Businesses that decide to cut advertising to reduce costs during a recession are making a mistake, said several business owners. Instead businesses need to be smarter about their advertising. Hart, for example, said that instead of printing their own circulars, as they had been doing during better times, they saved money by sending out the circulars provided by their co-op partners, True Value. Vicky Weaver of Weaver Management Group said she heavily marketed her company’s real estate management expertise. When that wasn’t as successful as she had hoped she got even more creative, and has branched out to provide residential and commercial design build services. “We are achieving a slow, steady growth,” she reported.
Some types of businesses have been hit harder than others, with devastating results that couldn’t be avoided. In some cases, though, businesses have employed a bit of ingenuity and created a business opportunity by finding a new niche. For example, law practices that specialized in land development switched gears and are handling bankruptcy cases. “Companies that view our current economic plight as an opportunity can sometimes find a way to not only survive, but to thrive,” said Richard Rhodes of The Tenant’s Advantage in Bethesda. In his case, he turned his attention to the financially concerned who need help navigating the pressures of the economic downturn. More specifically, he has taken on clients who need to reduce costs and helps them renegotiate their leases. But again, faith in the future is needed. Rhodes explains that landlords are more likely to reduce tenants’ rents if the tenants in exchange extend the term of their lease. Thus, only business men and women who believe in themselves and the future are willing to take advantage of the lower prices, because they plan to be around for a long time.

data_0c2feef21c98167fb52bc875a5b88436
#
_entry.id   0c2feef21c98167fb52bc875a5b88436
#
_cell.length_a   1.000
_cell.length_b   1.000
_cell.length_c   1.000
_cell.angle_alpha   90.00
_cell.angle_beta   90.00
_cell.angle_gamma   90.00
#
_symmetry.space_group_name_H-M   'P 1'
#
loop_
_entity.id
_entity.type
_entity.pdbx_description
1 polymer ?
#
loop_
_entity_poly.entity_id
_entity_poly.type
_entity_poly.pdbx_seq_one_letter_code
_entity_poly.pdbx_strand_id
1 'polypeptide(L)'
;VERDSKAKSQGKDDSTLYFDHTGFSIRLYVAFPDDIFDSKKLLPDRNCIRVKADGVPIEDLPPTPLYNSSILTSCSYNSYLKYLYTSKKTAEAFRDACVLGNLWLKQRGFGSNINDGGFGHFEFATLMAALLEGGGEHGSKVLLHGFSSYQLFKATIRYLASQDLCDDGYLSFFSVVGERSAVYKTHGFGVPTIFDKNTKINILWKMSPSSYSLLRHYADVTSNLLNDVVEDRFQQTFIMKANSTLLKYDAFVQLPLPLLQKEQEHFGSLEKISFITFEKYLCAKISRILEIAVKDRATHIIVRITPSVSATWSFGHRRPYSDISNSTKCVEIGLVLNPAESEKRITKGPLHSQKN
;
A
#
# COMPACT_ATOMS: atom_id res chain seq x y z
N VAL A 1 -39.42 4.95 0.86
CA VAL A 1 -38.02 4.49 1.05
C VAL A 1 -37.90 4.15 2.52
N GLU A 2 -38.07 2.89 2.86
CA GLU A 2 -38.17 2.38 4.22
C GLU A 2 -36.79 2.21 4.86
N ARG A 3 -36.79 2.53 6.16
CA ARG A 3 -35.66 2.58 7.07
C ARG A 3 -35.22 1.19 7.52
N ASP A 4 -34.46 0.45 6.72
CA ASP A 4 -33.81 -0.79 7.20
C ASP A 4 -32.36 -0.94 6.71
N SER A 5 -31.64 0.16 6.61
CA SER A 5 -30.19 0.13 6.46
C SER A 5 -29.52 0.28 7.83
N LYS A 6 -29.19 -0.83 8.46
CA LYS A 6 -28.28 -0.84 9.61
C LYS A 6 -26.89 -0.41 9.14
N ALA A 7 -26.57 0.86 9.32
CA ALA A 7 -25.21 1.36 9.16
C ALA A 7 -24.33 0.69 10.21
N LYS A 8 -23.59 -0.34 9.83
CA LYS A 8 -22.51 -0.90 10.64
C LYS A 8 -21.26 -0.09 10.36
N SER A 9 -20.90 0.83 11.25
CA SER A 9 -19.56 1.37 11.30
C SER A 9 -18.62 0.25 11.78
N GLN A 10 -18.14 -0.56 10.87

Businesses that are responsibly facing today’s challenge are finding creative ways to protect their workers as much as possible. It's not always possible to keep everyone fully employed. In bad times costs must be cut, and labor is usually a company's largest expense. Company owners I interviewed, however, said that before layoffs, they attempt to eliminate all other unnecessary spending, and in some cases this was enough to avoid staff cuts. Others said that when labor costs threatened to put them in the red, instead of cutting employees, they tried to dilute the pain for any individual and instead spread the hardship more evenly by cutting out overtime and reducing benefits. Some have even decided to forego profits to keep the workforce in place. Mimi Kress of Sandy Spring Builders, for example, said she has taken on projects just to cover overhead in order to keep as many employees as possible. This is a humane way to deal with a bad situation, but it is also good business. Assuming you keep the faith and believe that better times are coming, then you are in effect preparing for that future by holding on to a loyal workforce. Secondly, you are protecting the broader community, and thus yourself, by not feeding in to the vicious cycle of unemployment feeding on itself. Finally, you are keeping your business visible and continuing to build a client base even though the work isn't bringing you immediate profits. As Kress pointed out, even though in some cases she was reducing prices to the point of just breaking even, she was still getting clients “through the door”--clients who will return and who will hopefully recommend her company to friends and neighbors.
When you watch coverage of the economic “crisis” on television, when you hear of the unprecedented levels of unemployment and despair and of people searching tirelessly for a job that never comes, it all seems pretty hopeless. But businesses like Tenant’s Advantage and Strosniders prove that the recession is not an automatic ticket to doom, that businesses can not only survive, but can even flourish. Of the half-dozen business owners I talked to, some were struggling, some were faring well. Despite coming from completely different types of companies, despite their varied experience with and response to the recession, they all shared one defining characteristic. They are all optimistic. They feel that the fate of their business is within their control, not the control of Wall Street or the GDP. They believe in their power to weather even the worst economic problems since the Great Depression. They believe that by making creative, smart choices and being responsible, they will endure the remainder of the financial downturn and come out of it stronger than they were before.